SA experts warn: ‘The time to prepare for COVID-19 third wave is now’
Heath experts recently said the time to prepare for South Africa’s third wave of the coronavirus is now.
After the number of new deaths and infections spiked through December and January, the numbers released afterwards did thankfully show a decrease. But, experts mean that a third wave is likely “in the cooler months of 2021”.
SA likely to face third wave in winter months
Professor Saloshni Naidoo, Head of the Department of Public Health Medicine at the University of KwaZulu-Natal, said the epidemiology suggests a third wave will occur in June or July of this year, which is SA’s winter season.
According to IOL, Naidoo said that if there are more variants, and if they are more transmissible as we have seen with the 501Y.V2 variant, then the third wave can be more severe than previous waves.
“While close to 1.5 million South Africans have had the infection a large percentage have not and there is the issue of re-infection to consider as well,” Naidoo said.
Meanwhile, Dr Aquina Thulare, Health Department Technical Adviser told the Sunday Tribune that a third resurgence in COVID-19 infections was inevitable.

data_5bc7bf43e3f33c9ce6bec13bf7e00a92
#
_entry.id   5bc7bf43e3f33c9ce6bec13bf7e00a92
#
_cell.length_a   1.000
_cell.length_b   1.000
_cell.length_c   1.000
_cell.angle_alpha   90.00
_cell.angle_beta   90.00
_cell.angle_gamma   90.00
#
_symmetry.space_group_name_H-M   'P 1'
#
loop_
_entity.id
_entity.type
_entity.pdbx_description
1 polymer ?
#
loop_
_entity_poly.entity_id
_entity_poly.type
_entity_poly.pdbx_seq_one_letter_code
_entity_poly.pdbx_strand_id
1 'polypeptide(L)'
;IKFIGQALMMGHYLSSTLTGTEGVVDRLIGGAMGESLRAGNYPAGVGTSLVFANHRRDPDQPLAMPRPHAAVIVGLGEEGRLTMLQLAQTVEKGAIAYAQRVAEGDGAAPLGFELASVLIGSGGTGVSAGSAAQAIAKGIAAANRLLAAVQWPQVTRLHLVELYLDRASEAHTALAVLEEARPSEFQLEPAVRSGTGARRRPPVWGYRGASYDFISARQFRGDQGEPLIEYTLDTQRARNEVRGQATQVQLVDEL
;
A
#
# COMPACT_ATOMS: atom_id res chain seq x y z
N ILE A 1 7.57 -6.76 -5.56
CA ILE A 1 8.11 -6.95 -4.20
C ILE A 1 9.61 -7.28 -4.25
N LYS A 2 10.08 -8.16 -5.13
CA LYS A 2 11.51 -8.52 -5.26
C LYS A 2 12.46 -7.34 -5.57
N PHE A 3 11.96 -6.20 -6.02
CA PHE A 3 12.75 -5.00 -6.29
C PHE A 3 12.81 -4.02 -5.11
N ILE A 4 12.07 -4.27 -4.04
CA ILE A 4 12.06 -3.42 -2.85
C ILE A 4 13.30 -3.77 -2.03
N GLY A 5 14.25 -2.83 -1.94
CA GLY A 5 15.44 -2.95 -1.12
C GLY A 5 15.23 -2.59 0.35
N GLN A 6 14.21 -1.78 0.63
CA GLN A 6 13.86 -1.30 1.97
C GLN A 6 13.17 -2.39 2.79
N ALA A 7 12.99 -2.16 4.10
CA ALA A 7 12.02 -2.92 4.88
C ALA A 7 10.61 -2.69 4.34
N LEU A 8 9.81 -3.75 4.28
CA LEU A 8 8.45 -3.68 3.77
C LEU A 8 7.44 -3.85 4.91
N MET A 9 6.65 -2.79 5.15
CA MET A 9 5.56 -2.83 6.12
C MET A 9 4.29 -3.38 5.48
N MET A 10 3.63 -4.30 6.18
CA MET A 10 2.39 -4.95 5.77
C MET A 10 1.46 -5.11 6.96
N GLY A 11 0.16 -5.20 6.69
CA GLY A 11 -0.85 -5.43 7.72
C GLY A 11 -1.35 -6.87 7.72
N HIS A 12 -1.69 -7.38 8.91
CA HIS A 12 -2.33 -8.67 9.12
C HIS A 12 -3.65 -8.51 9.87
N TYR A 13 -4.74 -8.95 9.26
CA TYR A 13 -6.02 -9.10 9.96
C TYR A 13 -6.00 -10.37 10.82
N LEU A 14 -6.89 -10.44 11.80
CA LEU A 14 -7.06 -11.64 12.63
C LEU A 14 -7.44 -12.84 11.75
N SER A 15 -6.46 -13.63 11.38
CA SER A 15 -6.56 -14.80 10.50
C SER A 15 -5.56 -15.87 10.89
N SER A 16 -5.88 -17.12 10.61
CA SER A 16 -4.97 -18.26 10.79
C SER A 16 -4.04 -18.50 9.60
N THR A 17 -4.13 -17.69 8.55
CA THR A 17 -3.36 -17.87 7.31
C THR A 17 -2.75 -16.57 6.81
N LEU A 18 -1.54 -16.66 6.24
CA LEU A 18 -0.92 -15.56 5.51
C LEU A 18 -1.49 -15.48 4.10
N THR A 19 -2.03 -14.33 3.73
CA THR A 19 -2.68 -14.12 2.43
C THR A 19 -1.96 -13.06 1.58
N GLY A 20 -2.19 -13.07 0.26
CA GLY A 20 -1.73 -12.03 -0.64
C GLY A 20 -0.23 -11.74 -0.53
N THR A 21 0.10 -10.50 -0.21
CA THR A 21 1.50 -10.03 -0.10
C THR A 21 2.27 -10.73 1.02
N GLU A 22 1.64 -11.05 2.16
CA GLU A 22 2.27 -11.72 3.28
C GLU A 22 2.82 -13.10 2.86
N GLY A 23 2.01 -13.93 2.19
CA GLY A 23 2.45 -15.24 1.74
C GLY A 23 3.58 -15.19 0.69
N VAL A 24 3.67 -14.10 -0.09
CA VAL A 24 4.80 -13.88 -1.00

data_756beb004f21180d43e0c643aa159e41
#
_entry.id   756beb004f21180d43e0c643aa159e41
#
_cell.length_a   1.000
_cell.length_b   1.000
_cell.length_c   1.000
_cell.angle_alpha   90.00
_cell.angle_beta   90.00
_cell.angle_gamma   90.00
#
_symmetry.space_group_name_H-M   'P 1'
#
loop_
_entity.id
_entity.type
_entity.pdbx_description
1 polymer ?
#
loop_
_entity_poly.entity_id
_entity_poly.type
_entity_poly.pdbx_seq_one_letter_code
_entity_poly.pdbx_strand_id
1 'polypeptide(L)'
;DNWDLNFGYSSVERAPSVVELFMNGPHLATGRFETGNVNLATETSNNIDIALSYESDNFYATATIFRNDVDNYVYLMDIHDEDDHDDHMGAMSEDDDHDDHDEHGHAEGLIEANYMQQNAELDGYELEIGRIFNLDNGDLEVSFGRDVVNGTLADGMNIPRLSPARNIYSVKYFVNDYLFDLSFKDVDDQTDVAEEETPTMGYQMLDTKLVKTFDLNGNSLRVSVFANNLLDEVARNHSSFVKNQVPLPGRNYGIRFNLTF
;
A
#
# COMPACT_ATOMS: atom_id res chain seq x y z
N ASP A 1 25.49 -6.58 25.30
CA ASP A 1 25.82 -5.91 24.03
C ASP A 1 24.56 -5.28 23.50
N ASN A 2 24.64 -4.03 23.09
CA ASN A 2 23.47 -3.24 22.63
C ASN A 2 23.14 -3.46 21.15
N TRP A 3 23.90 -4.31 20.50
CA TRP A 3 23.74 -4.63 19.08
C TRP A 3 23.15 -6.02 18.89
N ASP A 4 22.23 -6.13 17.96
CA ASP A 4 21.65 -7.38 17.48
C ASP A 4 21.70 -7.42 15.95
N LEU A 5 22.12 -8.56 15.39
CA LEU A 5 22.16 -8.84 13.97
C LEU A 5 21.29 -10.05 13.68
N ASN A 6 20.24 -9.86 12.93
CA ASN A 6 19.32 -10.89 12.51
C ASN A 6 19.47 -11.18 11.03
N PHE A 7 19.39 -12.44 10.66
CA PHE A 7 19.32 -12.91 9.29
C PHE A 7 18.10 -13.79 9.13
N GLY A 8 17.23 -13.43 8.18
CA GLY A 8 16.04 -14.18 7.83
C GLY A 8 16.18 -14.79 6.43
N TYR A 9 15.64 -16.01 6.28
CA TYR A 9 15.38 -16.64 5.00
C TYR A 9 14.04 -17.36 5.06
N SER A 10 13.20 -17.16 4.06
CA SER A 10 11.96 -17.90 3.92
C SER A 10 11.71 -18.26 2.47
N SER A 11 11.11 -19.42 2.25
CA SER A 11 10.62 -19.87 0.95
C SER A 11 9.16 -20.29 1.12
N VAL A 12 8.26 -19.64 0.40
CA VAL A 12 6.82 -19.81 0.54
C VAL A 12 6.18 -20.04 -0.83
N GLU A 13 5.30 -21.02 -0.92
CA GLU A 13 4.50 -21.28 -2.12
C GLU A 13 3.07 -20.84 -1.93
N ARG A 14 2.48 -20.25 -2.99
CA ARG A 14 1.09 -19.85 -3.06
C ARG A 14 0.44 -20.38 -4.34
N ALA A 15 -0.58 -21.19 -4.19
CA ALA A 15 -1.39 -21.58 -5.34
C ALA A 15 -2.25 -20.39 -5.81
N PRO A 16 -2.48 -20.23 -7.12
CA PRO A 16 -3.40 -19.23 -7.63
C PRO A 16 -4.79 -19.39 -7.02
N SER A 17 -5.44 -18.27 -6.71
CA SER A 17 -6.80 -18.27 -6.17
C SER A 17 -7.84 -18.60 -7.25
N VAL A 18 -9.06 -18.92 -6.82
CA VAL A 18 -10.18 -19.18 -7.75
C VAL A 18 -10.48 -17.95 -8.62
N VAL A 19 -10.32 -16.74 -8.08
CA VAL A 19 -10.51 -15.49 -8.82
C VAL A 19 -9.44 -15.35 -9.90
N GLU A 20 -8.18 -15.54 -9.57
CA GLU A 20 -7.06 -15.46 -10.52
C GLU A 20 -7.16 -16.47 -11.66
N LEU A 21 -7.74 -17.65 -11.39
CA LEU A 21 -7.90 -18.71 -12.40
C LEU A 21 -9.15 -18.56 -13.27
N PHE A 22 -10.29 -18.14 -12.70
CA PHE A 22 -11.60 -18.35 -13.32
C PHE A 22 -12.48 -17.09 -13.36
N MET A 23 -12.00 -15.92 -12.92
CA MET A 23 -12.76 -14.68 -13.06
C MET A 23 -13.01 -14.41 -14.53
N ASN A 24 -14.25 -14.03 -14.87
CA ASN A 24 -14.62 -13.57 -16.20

“We have seen other countries in Europe, parts of Asia, and the US experience third waves, and we anticipate our own. Currently, the virus is unpredictable and there is much to be learnt but what is known is that the third wave and the issue of herd immunity are intertwined with the behaviour of the virus,” she said.
Therefore, Naidoo urges communities to continue adhering to COVID safety protocols.
“People have behaviour fatigue. By nature, we like to socialise but practising infection prevention measures of physical distancing, hand washing, and masking when in public does reduce the potential for disease transmission.”
Getting our priorities straight
Writing for The Daily Maverick, Gilles Van Cutsem, an epidemiologist and Honorary Research Associate at the Centre for Infectious Disease Epidemiology and Research of the University of Cape Town, said that more waves will continue to come as long as there is no access to an effective and affordable vaccine.
After South Africa did restart its vaccine roll-out on 17 February, and the first jabs already administered, Van Cutsem says this should be the priority among other prevention measures.
“This is a priority for the national government and the international community. There is no place for vaccine nationalism in a pandemic. A relatively high level of prevention measures is likely to be needed to delay and/or decrease future waves. Provincial governments and hospitals can reduce mortality by adequately planning sufficient oxygen capacity, human resources and supplies.
“Low-cost high-impact strategies include task-shifting basic patient support to enrolled nursing auxiliaries, and other tasks to lay staff; being prepared to hire sufficient numbers of these cadres; and procuring basic supplies such as water bottles, cups, straws, finger oxygen saturation monitors, pillows and bedpans.”